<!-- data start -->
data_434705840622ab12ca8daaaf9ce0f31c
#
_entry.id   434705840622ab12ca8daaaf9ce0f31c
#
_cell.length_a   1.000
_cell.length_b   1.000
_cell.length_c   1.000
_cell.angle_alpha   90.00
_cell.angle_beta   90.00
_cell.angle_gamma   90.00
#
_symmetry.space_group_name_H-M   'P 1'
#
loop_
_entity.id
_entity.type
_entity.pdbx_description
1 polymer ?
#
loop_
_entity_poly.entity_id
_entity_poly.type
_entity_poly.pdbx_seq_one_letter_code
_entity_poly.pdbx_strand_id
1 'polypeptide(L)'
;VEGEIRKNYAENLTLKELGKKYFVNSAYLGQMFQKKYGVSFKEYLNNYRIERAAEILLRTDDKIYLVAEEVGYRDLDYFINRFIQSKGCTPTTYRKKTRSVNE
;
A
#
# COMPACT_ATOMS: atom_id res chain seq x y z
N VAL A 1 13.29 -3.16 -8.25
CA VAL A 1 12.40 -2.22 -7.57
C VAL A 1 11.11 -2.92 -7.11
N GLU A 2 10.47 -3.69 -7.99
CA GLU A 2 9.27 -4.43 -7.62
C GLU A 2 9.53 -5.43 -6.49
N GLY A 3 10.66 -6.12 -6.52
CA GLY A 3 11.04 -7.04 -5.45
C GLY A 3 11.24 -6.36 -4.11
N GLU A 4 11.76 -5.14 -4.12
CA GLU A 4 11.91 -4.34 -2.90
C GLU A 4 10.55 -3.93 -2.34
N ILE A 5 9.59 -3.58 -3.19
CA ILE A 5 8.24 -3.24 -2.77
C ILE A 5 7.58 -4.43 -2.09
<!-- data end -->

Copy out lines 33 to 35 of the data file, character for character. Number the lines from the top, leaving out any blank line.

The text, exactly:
C VAL A 1 11.11 -2.92 -7.11
N GLU A 2 10.47 -3.69 -7.99
CA GLU A 2 9.27 -4.43 -7.62